In the book, Boorstin elaborates and explains that this lack of a need for new ideological theorizing is partially responsible for the form that our historical review tends to take: through massive biographies of the Founders, in which we seek to understand our secular American saints rather than write our own ever-changing scripture. Boorstin writes:
Political theory has been little studied in the United States. For example, departments of political science in many of our universities show more interest in almost anything else than in political theory. This, too, can be explained in part by the limitations imposed by the “preformation” point of view. If our nation in the beginning was actually founded on an adequate and sufficiently explicit theory revealed at one time, later theorists can have only the minor task of exegesis, of explaining the sacred texts. Constitutional history can, and in many ways has, become a substitute for political theory.
What this is, in its own peculiarly American way, is an essentially talmudic approach to American law. As we see from Pauline Maier’s characterization of the Declaration of Independence, that document was a kind of dogmatic explication of God-given laws. The Constitution and amendments that followed it served as the oral law to the Declaration’s written law, a practical guide to guard and fulfill inarguable principles.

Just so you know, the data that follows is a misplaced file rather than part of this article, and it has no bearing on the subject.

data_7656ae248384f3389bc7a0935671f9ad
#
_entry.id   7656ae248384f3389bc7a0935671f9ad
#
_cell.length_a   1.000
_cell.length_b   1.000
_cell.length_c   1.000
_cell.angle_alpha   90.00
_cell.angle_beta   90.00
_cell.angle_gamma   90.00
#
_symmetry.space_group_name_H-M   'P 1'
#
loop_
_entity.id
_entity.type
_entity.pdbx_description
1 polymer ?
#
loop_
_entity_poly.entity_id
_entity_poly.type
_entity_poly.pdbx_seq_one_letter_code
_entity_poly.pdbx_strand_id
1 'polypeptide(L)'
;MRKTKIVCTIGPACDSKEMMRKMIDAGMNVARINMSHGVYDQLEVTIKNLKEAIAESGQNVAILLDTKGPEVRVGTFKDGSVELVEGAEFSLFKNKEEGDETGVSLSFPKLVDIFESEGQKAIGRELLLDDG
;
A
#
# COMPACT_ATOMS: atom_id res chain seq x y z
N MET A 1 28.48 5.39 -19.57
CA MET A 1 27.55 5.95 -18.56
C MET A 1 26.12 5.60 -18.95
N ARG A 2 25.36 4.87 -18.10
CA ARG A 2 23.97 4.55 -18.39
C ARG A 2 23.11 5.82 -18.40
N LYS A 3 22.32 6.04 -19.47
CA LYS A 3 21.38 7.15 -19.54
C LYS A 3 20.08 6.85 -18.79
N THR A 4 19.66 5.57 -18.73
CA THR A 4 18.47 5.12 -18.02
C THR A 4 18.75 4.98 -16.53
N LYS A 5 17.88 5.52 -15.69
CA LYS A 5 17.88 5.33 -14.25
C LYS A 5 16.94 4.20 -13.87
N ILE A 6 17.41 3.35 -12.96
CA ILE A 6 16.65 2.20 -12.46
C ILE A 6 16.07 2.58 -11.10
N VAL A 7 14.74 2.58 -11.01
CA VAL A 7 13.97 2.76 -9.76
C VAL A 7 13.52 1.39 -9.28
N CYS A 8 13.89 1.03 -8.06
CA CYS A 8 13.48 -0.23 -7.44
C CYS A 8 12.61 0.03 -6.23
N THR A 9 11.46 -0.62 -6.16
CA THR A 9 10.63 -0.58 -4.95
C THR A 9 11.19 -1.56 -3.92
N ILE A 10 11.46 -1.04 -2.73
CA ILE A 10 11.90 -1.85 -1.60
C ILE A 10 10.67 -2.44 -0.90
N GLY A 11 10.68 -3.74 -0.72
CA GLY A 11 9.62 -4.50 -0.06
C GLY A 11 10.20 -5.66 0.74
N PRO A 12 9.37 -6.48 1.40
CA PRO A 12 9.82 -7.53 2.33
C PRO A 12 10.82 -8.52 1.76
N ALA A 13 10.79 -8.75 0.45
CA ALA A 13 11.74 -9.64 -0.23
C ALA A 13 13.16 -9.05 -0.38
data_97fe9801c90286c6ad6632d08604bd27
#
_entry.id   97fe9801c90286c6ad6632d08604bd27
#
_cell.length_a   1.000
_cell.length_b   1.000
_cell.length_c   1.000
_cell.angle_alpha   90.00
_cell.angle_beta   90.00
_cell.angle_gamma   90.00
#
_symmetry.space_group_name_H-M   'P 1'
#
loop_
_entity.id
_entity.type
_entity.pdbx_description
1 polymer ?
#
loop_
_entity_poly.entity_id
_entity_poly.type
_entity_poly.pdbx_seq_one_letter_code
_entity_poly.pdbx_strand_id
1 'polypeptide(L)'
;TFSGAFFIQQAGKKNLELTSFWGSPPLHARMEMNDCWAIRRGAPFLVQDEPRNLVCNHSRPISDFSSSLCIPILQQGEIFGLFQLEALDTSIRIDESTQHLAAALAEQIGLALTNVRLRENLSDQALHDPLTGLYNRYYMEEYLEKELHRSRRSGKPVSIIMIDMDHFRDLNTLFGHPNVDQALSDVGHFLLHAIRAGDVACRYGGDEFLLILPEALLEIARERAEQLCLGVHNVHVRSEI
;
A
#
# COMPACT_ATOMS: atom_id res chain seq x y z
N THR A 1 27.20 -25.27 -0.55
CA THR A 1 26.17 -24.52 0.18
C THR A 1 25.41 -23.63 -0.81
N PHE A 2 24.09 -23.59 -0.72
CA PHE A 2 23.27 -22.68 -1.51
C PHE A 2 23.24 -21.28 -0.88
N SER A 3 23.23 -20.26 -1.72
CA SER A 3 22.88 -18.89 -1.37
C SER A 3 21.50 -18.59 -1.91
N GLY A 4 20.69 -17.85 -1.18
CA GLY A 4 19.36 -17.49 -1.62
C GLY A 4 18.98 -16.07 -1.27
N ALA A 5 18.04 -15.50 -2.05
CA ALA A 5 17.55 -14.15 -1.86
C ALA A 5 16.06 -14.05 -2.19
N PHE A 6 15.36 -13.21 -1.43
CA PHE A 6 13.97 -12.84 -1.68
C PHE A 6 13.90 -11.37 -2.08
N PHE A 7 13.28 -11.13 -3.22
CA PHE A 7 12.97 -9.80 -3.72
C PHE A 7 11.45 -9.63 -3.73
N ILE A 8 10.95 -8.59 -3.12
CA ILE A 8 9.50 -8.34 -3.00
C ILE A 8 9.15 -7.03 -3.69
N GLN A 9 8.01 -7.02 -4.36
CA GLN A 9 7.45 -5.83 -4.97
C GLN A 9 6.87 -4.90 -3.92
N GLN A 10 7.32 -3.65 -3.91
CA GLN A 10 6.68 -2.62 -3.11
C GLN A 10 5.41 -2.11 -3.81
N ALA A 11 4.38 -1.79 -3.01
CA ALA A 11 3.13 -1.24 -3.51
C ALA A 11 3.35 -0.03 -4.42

America’s Jews, then, are well positioned to understand exactly what the Economist complains of. Orthodox Judaism has halakhic guidelines preventing certain actions that would be sanctioned by a plain reading of the Torah so as to guard against transgressing biblical laws. As I discussed in my post yesterday, the amendments to the Constitution were largely to prevent a situation in which tyranny could develop. They are not a “break glass in case of emergency” last resort in the event that tyranny shows up. They err on the side of caution and seek to rule out actions that might seem on the surface to be in accord with America’s founding ideals but which could put the country on a slippery slope.
“This is our kind of conservatism,” Boorstin wrote, by which he meant a temperamentally conservative outlook rather than an ideologically conservative outlook. But the Economist and numerous others–many more today than when Boorstin wrote those words–see this is as so much hypochondria. It is not intended to be neurotic, and when employed by conservatives today it is not intended to be bullying–though when applied by ideological conservatives who are not also temperamental conservatives it can certainly come across that way.
It is simply intended to be faithful to an idea. Because this country is an idea, and it is one that has lit the whole world for two centuries.